Updated: May 12, 2020 7:26:22 pm
It is perhaps the only ‘social distancing shed’ in the country— and for two days now, it’s been keeping folks in a small Arunachal Pradesh town at a safe distance from each other: exactly one-and-a-half metres apart.
Since Monday, outside the State Bank of India branch in Aalo, the headquarters of Arunachal Pradesh’s West Siang District, stands what the administration is calling a ‘social distancing shed’, complete with bamboo poles, colourful umbrellas and separate slots for men and women.
“We are serious about social distancing — and this is the message we wanted to send to the public,” says Dr Jumge Padu, the creator of the shed, over the phone from Aalo.
Last week, when the country stepped into the third phase of the lockdown, Dr Padu, who is posted as medical officer at the Yomcha Primary Health Centre, noticed people jostling for space outside the bank.
“Since Aalo is the district headquarters, the SBI branch caters to not just the town, but the surrounding Yomcha circle as well,” says Dr Padu, “That is why there has been a rush ever since the area was declared a green zone.” Currently, all of Arunachal Pradesh, which reported one COVID-19 case (now recovered), is under the green zone.
The doctor then asked the district administration if he could implement into practice a social distancing initiative he had in mind. “I had seen that in South India, someone was distributing umbrellas as a means to implement social distancing,” says Dr Padu, “That wouldn’t have been practical here, and umbrellas can always exchange hands, which defeats the purpose of social distancing. So I came up with the umbrella shed idea — to be made with locally-sourced bamboo and cane.”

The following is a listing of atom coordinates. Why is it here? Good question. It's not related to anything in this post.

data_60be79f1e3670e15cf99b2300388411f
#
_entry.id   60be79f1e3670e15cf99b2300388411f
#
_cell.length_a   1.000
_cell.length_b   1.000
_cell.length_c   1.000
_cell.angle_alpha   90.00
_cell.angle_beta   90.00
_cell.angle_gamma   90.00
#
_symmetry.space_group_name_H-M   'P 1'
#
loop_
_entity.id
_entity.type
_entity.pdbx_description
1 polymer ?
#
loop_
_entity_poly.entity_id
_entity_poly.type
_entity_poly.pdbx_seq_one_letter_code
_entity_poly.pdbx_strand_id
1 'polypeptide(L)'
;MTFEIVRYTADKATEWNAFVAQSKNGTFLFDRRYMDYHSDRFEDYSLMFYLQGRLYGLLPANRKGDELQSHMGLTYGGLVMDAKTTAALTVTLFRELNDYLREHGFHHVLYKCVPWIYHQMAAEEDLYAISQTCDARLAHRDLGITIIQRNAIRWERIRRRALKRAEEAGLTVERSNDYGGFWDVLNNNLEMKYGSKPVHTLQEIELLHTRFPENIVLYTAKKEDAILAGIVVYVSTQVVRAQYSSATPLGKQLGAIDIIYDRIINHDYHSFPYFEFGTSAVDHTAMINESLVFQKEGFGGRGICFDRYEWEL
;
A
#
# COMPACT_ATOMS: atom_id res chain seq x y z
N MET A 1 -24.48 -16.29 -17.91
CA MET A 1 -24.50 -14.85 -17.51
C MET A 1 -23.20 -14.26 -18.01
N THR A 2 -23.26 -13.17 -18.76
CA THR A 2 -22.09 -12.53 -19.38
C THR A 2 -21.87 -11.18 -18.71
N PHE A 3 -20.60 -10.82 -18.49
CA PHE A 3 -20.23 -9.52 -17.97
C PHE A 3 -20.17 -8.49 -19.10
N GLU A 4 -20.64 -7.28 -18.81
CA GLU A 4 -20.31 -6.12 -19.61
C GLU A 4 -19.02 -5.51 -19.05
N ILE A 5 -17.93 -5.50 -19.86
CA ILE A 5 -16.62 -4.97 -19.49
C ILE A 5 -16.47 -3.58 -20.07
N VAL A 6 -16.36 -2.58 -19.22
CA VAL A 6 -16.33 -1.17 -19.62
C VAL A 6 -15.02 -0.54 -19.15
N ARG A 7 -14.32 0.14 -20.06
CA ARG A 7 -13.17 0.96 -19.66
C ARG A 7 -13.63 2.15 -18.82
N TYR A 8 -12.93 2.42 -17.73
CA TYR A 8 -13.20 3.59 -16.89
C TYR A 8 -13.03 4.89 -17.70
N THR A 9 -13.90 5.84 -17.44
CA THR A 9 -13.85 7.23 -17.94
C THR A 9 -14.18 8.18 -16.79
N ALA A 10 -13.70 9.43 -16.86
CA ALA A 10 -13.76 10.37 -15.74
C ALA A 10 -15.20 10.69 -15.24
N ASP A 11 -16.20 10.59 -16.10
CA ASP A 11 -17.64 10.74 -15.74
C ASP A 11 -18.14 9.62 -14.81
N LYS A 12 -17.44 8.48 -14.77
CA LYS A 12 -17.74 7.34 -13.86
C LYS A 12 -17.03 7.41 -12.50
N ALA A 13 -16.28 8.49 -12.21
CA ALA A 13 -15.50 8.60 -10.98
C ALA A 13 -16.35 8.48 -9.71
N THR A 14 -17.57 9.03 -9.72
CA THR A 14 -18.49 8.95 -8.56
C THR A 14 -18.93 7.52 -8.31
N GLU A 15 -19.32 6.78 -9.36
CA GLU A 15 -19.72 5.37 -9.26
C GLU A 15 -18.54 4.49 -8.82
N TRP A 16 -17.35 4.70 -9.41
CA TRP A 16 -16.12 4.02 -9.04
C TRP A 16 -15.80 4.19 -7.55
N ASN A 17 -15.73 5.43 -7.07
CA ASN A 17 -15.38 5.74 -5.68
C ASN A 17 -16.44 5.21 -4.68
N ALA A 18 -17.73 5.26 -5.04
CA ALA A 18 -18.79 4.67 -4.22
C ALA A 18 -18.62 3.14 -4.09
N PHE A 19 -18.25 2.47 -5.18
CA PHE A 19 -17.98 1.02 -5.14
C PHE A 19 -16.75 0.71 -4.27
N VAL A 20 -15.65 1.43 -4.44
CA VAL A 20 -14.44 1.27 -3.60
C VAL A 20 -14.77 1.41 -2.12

Dr Padu then went around all the markets in Aalo, and bought all the 56 umbrellas he could find in the few shops that had opened.
The team then stuck a few bamboo poles, propped up umbrellas in its sockets and made five rows. Below each umbrella was a ring, with a one-metre diameter, fashioned out of cane in a bid to demarcate spots.
“It rains here often, and chalk circles easily get rubbed off,” says Dr Padu.
It’s been only two days, but any local visiting the bank in Aalo is now compelled to follow social distancing norms. Volunteers from Kibom Old Age Welfare Society have taken over the responsibly to dismantle the shed every evening, and put it up again the next day.
Last month, Dr Padu, along with the Arunachal Pradesh Doctors’ Association, was instrumental in bringing about a successful ‘Masks for West Siang’ campaign ensuring that every household in villages across the district got masks.
The 35-year-old, who is also working as the COVID-19 awareness in-charge in Aalo says, “Lockdown is not the solution and we have to learn how to live with the virus.”
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